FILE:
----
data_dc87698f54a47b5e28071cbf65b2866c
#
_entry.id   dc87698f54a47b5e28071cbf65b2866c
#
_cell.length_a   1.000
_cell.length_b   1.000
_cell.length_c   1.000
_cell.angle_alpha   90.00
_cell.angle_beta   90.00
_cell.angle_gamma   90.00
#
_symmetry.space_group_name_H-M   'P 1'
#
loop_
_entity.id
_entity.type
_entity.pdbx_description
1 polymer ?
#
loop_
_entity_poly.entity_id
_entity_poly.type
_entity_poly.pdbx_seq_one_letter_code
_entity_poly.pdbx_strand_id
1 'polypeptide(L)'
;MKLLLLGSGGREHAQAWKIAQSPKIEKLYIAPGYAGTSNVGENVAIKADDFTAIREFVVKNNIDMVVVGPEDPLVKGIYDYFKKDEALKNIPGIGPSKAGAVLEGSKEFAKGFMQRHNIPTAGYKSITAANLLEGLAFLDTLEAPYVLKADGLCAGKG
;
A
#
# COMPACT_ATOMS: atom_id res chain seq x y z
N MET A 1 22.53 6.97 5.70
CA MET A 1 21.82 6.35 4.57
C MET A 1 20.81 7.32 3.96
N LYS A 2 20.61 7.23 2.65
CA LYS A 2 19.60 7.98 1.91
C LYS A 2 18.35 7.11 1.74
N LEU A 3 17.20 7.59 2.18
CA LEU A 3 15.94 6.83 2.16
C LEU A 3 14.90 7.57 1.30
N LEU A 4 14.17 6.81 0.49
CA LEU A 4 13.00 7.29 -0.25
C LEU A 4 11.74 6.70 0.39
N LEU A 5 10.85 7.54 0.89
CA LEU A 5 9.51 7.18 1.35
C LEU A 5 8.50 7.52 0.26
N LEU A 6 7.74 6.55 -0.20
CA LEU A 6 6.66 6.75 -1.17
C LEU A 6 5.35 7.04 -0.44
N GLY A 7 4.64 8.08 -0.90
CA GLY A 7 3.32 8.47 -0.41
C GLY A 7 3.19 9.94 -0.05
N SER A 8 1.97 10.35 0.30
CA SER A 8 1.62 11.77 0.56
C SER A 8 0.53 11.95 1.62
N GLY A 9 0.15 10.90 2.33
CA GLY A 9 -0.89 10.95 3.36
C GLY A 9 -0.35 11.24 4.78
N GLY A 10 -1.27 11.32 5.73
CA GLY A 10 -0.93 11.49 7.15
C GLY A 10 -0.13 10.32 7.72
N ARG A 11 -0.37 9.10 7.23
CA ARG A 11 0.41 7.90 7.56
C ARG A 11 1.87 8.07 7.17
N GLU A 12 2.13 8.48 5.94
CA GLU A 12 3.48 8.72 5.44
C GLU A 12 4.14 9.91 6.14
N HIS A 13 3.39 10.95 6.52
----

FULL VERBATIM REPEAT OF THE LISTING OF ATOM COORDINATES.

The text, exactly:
data_dc87698f54a47b5e28071cbf65b2866c
#
_entry.id   dc87698f54a47b5e28071cbf65b2866c
#
_cell.length_a   1.000
_cell.length_b   1.000
_cell.length_c   1.000
_cell.angle_alpha   90.00
_cell.angle_beta   90.00
_cell.angle_gamma   90.00
#
_symmetry.space_group_name_H-M   'P 1'
#
loop_
_entity.id
_entity.type
_entity.pdbx_description
1 polymer ?
#
loop_
_entity_poly.entity_id
_entity_poly.type
_entity_poly.pdbx_seq_one_letter_code
_entity_poly.pdbx_strand_id
1 'polypeptide(L)'
;MKLLLLGSGGREHAQAWKIAQSPKIEKLYIAPGYAGTSNVGENVAIKADDFTAIREFVVKNNIDMVVVGPEDPLVKGIYDYFKKDEALKNIPGIGPSKAGAVLEGSKEFAKGFMQRHNIPTAGYKSITAANLLEGLAFLDTLEAPYVLKADGLCAGKG
;
A
#
# COMPACT_ATOMS: atom_id res chain seq x y z
N MET A 1 22.53 6.97 5.70
CA MET A 1 21.82 6.35 4.57
C MET A 1 20.81 7.32 3.96
N LYS A 2 20.61 7.23 2.65
CA LYS A 2 19.60 7.98 1.91
C LYS A 2 18.35 7.11 1.74
N LEU A 3 17.20 7.59 2.18
CA LEU A 3 15.94 6.83 2.16
C LEU A 3 14.90 7.57 1.30
N LEU A 4 14.17 6.81 0.49
CA LEU A 4 13.00 7.29 -0.25
C LEU A 4 11.74 6.70 0.39
N LEU A 5 10.85 7.54 0.89
CA LEU A 5 9.51 7.18 1.35
C LEU A 5 8.50 7.52 0.26
N LEU A 6 7.74 6.55 -0.20
CA LEU A 6 6.66 6.75 -1.17
C LEU A 6 5.35 7.04 -0.44
N GLY A 7 4.64 8.08 -0.90
CA GLY A 7 3.32 8.47 -0.41
C GLY A 7 3.19 9.94 -0.05
N SER A 8 1.97 10.35 0.30
CA SER A 8 1.62 11.77 0.56
C SER A 8 0.53 11.95 1.62
N GLY A 9 0.15 10.90 2.33
CA GLY A 9 -0.89 10.95 3.36
C GLY A 9 -0.35 11.24 4.78
N GLY A 10 -1.27 11.32 5.73
CA GLY A 10 -0.93 11.49 7.15
C GLY A 10 -0.13 10.32 7.72
N ARG A 11 -0.37 9.10 7.23
CA ARG A 11 0.41 7.90 7.56
C ARG A 11 1.87 8.07 7.17
N GLU A 12 2.13 8.48 5.94
CA GLU A 12 3.48 8.72 5.44
C GLU A 12 4.14 9.91 6.14
N HIS A 13 3.39 10.95 6.52